Gonsalves Tweeted Saturday a picture of himself in the hospital bed stating, “Thanks for all the love and support. I'm doing okay. More to follow, I'm thankful for all our friendships.”

Staff Sgt. Kenneth Cordova was the passenger in the F-16. He was extricated from the aircraft and taken to the hospital where he has since been released.

Friday’s mishap forced the Thunderbirds to cancel their performances at this weekend’s Vectren Dayton Air Show.

U.S. Air Force Lt. Col. Jason Heard, Thunderbirds commanding leader, said Friday’s ‘mishap’ is under investigation and what caused it has not been determined.

Heard said upon landing after a “single-ship familiarization flight,” the fighter jet overturned on the runway and sustained damage, temporarily trapping Gonsalves and Cordova in the aircraft.

EARLIER

As the Vectren Dayton Air Show kicks off Saturday some visitors came to the show, unaware of Friday’s Thunderbird crash and cancellation of their performance Saturday.

Michael Werchowski, 44, brought his 11-year-old son, Miles, hoping to see the Thunderbirds, but didn’t know they weren’t performing until he arrived at Dayton International Airport.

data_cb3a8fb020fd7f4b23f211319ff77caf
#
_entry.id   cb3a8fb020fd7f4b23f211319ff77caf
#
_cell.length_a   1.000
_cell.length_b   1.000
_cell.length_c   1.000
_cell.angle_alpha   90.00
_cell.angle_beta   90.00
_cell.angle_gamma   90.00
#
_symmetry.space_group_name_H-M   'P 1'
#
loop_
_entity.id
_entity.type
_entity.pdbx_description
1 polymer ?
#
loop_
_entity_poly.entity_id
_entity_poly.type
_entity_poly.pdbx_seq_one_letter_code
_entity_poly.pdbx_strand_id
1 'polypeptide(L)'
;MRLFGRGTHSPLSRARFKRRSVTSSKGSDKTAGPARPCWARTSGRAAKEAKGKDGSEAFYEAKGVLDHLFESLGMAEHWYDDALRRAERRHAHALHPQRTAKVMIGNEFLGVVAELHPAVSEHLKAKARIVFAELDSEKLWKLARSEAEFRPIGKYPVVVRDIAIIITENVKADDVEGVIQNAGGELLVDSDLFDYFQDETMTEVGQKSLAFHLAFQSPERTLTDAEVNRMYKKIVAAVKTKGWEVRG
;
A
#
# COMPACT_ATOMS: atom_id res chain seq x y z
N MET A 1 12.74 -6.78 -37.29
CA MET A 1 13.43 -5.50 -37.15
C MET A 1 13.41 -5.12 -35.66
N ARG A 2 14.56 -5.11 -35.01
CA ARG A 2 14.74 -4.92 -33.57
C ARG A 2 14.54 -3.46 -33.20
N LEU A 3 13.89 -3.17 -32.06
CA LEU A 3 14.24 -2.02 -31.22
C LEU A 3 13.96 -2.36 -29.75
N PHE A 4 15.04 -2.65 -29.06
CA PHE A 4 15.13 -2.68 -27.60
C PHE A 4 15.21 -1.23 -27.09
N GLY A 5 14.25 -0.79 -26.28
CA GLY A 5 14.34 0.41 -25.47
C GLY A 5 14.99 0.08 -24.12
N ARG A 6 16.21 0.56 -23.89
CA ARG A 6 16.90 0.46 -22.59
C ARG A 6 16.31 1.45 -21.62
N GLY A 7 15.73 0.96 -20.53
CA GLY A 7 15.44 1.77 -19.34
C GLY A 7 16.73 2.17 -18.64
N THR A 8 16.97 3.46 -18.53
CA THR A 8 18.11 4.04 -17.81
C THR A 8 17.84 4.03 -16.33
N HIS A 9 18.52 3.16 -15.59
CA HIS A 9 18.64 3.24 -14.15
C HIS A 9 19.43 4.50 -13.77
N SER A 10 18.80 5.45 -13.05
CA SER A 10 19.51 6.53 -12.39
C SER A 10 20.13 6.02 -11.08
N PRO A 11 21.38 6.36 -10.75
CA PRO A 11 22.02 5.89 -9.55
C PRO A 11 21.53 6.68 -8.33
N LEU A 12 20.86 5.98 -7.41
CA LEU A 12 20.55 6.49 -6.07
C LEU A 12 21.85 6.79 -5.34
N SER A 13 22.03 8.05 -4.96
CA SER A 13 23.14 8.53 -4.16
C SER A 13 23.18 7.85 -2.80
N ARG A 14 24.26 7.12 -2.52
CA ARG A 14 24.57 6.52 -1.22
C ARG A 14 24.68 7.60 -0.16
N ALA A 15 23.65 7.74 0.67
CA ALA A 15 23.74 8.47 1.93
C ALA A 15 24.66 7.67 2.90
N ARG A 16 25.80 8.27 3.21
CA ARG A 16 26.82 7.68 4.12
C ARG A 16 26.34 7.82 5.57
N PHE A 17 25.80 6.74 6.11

>>WATCH LIVE PERFORMANCES FROM SATURDAY’S SHOW

It was the first air show for both.

“We’ve never seen a Blue Angels or Thunderbirds show before, but it is what it is,” Michael Werchowski, who drove in from Powell near Columbus for the show.

Miles didn’t seem fazed.

“I’m just here to see planes,” he said.

A two seat F-16 Thunderbird jet overturned at the airport after landing Friday, trapping the pilot and passenger until they were freed by first responders. 

RELATED: Thunderbird jet crashes ahead of Vectren Dayton Air Show

Both were hospitalized and reported in good condition. One team member has been released. The Thunderbirds have not yet made an announcement on whether they will perform at Sunday’s show.

Charles and Theresa Cooper, both 60, moved to New Lebanon in December after 40 years in California. The two grew up in the Miami Valley.  

“I’ve never been to the air show,” Theresa Cooper said. “I’ve never come. “It’s pretty exciting.”